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  • 1.
    Sandlund, Stefan
    Umeå University, Faculty of Medicine, Department of Community Medicine and Rehabilitation, Sports medicine.
    Kvinnliga elitinnebandyspelares fysiska profil: En beskrivning av utespelare2018Independent thesis Advanced level (degree of Master (One Year)), 20 credits / 30 HE creditsStudent thesis
    Abstract [en]

    Background: Floorball is an intense sport where rapid repeated accelerations and changes of direction are important ingredients for success. Although both the locomotion speed and endurance are essential for achievement in floorball, there are no studies examining how they relate to each other and other important physical qualities.

    Objective: To describe female elite Floorball player's physical properties and examine the correlation between locomotion speed, aerobic endurance, maximum strength and explosiveness.

    Method: 19 female elite Floorball players age (mean (±SD)) 21, 8 years (±2.15), height 168, 8 cm (±5.8) and weight (65.9 kg±6.3), were recruited to the study. A test battery was conducted over the span of two days and consisted of tests of locomotion speed (Acc10, Acc20, Pro-agility), explosive strength (SLH, SJ, CMJ, CMJ:A), maximum strength (IPU) and aerobic endurance (Beep test). The correlation between the test results were analyzed.

    Results: There were strong correlations between locomotion speed performance and explosive strength, except between vertical jump with arm swing (CMJ) and speed in changes of direction (the Pro agility). Isometric strength (IPU) significantly related to the speed in changes of direction (the Pro agility), as did aerobic endurance (Beeptest).

    Conclusion: For female elite Floorball players there seems to be a correlation between explosive strength and quickness in all types of locomotion, while the maximum strength only seems to relate to the speed in changes of directions. Work ability in aerobic endurance tasks does not seem to affect performance in locomotion speed, and at this performance level both can be developed to a sufficient level.

  • 2.
    Söderström, Tor
    et al.
    Umeå University, Faculty of Social Sciences, Department of Education. Umea School of Sport Science.
    Brusvik, Peter
    Umeå University, Faculty of Social Sciences, Department of Education. Umea School of Sport Science.
    Sandlund, Stefan
    Umea School of Sport Science.
    Guerrero, Esteban
    Umeå University, Faculty of Science and Technology, Department of Computing Science. Umea School of Sport Science.
    The meaning and significance of physiological tests from the perspective of elite athletes2018In: World Congress of Sociology of Sport, Lausanne, Switzerland, June 5 - 8, 2018: ISSA 2018 Book of Abstracts, Lausanne, 2018, p. 105-105Conference paper (Refereed)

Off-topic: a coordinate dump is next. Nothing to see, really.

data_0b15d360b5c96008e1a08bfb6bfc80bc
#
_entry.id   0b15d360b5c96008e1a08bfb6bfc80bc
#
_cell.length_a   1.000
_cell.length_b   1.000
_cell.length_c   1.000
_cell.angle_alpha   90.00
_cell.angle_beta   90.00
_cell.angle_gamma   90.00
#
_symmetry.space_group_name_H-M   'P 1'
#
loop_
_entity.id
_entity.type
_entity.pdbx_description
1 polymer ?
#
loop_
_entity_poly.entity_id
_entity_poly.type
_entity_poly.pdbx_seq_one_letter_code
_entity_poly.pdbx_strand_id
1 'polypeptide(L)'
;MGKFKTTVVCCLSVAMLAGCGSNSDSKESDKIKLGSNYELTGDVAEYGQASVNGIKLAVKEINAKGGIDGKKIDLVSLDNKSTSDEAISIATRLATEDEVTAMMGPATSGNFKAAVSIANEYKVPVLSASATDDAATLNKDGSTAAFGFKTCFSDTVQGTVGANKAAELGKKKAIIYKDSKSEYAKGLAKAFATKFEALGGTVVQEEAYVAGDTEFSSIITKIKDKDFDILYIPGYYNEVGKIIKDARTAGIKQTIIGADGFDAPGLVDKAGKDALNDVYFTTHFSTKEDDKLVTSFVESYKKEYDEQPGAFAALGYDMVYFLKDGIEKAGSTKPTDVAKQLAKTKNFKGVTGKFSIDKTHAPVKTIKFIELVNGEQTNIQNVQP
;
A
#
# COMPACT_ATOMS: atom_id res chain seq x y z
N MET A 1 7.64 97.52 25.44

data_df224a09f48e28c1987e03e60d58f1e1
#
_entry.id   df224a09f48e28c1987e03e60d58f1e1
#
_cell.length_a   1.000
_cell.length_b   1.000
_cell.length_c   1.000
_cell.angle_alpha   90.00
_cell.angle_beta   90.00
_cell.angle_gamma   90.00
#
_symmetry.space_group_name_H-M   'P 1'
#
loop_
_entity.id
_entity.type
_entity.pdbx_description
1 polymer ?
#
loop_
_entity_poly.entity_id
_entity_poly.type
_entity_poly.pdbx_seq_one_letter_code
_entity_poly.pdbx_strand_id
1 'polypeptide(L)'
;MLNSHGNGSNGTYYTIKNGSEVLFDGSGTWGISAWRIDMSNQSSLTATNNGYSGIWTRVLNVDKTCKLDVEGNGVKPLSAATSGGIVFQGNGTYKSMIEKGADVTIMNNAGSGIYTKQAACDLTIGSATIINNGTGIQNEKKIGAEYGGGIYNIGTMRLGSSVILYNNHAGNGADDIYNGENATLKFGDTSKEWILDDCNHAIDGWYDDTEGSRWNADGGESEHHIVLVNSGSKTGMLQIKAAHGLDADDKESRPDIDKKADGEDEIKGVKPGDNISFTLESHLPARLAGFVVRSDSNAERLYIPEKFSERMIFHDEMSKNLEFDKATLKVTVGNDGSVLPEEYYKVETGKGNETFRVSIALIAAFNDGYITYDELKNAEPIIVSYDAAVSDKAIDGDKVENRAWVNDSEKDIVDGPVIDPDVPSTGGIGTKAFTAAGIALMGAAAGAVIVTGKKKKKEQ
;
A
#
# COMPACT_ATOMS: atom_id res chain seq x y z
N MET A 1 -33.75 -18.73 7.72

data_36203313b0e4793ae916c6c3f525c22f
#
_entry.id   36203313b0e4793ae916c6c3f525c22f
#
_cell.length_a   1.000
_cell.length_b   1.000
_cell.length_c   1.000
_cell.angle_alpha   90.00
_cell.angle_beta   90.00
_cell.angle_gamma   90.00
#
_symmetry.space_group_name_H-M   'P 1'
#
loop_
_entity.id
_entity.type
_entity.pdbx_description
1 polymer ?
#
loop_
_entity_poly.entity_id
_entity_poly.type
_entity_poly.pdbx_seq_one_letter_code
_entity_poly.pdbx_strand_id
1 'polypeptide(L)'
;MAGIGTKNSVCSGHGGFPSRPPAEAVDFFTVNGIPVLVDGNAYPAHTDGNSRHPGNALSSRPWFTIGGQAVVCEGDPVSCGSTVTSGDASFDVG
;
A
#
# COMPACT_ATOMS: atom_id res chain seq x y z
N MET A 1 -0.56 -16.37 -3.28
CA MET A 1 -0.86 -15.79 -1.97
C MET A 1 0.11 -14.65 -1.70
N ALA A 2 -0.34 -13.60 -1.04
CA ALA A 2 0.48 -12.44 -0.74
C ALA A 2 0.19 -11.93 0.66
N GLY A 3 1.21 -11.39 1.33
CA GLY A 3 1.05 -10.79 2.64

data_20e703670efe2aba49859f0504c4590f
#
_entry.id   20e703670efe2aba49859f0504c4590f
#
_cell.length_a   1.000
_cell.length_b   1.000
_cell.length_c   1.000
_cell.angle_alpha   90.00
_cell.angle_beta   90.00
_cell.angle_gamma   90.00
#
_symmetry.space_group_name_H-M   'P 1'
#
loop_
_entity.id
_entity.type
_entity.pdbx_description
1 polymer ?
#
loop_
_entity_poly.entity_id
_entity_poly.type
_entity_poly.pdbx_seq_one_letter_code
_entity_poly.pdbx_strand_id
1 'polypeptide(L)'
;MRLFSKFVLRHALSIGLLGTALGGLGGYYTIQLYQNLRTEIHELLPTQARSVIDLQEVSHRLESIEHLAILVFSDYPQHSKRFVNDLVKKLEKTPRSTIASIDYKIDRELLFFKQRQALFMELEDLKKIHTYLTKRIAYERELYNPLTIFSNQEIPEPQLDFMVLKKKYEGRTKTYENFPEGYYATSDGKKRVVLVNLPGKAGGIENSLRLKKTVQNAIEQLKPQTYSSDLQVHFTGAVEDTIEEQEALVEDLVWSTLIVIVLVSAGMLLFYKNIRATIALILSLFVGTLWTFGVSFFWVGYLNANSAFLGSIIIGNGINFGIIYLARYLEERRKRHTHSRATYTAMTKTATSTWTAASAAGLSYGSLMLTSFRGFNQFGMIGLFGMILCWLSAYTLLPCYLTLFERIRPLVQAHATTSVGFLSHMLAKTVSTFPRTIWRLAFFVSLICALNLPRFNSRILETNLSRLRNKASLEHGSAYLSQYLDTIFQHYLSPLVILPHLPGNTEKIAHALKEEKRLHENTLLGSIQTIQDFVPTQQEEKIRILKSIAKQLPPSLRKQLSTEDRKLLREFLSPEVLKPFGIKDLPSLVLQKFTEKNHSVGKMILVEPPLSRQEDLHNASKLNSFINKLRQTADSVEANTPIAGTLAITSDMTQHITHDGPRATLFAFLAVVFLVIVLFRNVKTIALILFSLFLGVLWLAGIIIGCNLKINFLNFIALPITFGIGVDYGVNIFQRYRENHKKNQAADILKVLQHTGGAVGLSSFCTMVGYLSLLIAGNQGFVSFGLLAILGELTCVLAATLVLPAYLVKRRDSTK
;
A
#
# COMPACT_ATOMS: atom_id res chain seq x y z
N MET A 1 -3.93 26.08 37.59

Abstract [en]

    The use of physiological tests has received a lot of attention within high performance sport. One major motive for using physiological tests is to help the athlete enhance their performance (Tanner and Gore, 2013). However, to date, research undertaken in the field has not acknowledged or taken into consideration those that actually use the tests. What do they think about tests and how useful do they find them? Thus, in this paper we aim to explore the meaning and significance of physiological tests from the athletes’ perspective by scrutinizing their experiences of physiological tests and their importance for enhancing performance.

    The material in this study is based on interviews with eight elite athletes between 20-30 years of age in three different individual sports. They were all dual career athlete-university students. The results show that their experiences of using physiological test vary according to which training group they belonged to prior to entering university. The athletes believed that their pre-University coaches generally used tests as a checkpoint or single indicator of fitness. As a consequence, for most athletes, the tests had little or no importance with respect to how they evaluated and planned their training. In other words, physiological tests are not automatically useful for enhancing performance. Drawing on Bourdieu (1990), we argue that the use of tests in high performance sport can be considered as part of a practical logic that counteracts reflexive attention and processing necessary for enhancing the athletes performance (cf. Dewey, 1910).

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